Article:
Media History Exchange, 2018 Joint Journalism and Communication History Conference

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Bill Simmons: The New Journalism Tradition in the Internet Age
Connor Harrison

Last modified: 2018-01-29


Bill Simmons is well-regarded as a wildly successful online journalist, a pioneer even, who reached superstardom by penetrating and understanding the sensibilities and hormones of millions of sports lovers - because he’s one of them. When he was still “The Boston Sports Guy” on, Simmons wrote a few modern-day gonzo pieces, crediting Hunter Thompson for inspiring a running diary piece about his trip to Las Vegas in 1999.[1] In a 2009 column written in the same style, Simmons recounted the 20th season of his East Coast fantasy football league and a friend's 40th birthday party: “He hadn't embarked on a full-fledged Vegas weekend in eons, a shame because once upon a time there was no better 5 a.m. drinking/smoking/stuttering blackjack wingman than Grady.”[2]

By traditional journalistic standards, Simmons is the ultimate unprofessional – a historic, positive trait in the eyes of millions of fans. Aided by an early obsession with the Boston Celtics and the sports narrative tradition of David Halberstam’s Breaks of the Game, Bill Simmons has unintentionally become the internet era’s Hunter S. Thompson, bringing gonzo to digital media and revitalizing the wider tradition of The New Journalism Movement laid out in Tom Wolfe’s 1972 New Journalism Manifesto. These legends were not simply talented narrative writers; they were celebrities who fundamentally changed journalism for the next 60 years.  Bill Simmons has embodied their style and celebrity since he was “The Boston Sports Guy” on AOL in 1997.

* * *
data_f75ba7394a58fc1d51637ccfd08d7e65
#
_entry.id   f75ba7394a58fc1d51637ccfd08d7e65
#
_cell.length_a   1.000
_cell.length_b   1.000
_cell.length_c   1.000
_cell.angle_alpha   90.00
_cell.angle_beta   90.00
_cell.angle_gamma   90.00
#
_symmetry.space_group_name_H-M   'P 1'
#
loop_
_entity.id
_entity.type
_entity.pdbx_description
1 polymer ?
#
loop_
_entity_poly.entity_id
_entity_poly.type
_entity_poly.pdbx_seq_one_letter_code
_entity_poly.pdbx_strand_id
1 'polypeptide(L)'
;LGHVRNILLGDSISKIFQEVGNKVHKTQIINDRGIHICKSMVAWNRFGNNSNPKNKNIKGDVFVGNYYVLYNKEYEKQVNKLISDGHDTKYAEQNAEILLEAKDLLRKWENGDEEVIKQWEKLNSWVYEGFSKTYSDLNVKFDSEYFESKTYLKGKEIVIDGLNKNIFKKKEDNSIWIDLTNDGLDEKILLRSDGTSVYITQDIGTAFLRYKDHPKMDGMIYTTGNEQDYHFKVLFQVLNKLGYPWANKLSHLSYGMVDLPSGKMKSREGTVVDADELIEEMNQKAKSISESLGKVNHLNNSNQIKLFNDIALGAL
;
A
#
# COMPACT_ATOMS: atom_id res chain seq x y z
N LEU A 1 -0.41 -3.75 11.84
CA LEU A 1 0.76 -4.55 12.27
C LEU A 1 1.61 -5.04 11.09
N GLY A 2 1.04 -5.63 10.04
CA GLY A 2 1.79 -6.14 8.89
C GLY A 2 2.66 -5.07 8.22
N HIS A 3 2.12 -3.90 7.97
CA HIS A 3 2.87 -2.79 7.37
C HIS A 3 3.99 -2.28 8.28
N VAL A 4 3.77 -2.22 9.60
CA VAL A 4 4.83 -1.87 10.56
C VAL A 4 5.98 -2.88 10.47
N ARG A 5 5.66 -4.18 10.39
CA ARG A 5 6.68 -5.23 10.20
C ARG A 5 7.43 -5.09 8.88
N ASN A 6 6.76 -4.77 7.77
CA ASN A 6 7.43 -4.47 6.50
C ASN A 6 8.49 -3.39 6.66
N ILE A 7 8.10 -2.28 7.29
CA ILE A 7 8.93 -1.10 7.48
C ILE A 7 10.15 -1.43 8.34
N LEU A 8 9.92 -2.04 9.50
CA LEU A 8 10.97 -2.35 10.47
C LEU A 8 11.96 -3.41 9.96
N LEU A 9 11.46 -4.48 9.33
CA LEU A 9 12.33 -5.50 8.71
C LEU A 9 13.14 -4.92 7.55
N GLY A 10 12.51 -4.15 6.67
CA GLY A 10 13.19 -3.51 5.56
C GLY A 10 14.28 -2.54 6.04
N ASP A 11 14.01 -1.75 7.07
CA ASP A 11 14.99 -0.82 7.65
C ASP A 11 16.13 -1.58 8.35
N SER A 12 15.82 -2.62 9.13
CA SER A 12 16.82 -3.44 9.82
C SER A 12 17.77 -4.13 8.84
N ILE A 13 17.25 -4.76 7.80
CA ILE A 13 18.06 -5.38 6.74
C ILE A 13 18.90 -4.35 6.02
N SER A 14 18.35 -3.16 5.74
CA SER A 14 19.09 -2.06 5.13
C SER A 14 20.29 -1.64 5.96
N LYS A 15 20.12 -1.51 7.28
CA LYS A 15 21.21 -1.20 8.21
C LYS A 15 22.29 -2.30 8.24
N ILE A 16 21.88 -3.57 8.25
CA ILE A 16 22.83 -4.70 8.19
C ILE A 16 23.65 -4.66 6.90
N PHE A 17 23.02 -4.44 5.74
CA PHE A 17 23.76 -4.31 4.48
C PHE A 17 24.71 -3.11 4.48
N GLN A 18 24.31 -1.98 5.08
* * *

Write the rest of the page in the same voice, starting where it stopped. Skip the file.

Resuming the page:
A 2013 USA Today College article is the only secondary piece of literature that likens Simmons' career to that of the new journalists. The author, Jarred Saffron, suggests that Simmons had used digital media to accomplish something Hunter S. Thompson was never able to: “set a plausible business model for young aspirants to follow…who, like Simmons and Thompson before them, believe journalists can still have a blood-red heart and soul.”[3] There seems to be no other concrete belief that Simmons has, intentionally or unintentionally, carried on Wolfe’s lessons and embodied Thompson’s style. Thompson helped pass along courage for Simmons to think outside the box of professional ethics.[4] The new journalism writers had something to break them out of the monotonous drag of being “any other reporter” – for Thompson, it was drugs and revelation that drugs could drive his writing. For Simmons, it was sports and the internet.

While just 48 years old and growing his new platform, The Ringer, I believe Simmons’ highly-unique writing style and career story have already had profound historical influence in digital media, drawn from the new journalism tradition. I will form these comparisons by drawing from pieces written during his widely-publicized career as an columnist and as editor-in-chief of the long-form sports and pop culture blog, Grantland. In addition, I will draw excerpts from his two books – The Book of Basketball and Now I Can Die in Peace.

[1] Bill Simmons, “Farewell, Hunter”, ESPN.,

[2] Bill Simmons, “You're never too old for Vegas.”, ESPN., last modified September 3rd, 2009,

[3] Saffren, Jarred “Viewpoint: The Bill Simmons model and how the Internet changed journalism,”

USA Today College,


[4] Simmons, “Farewell, Hunter.”

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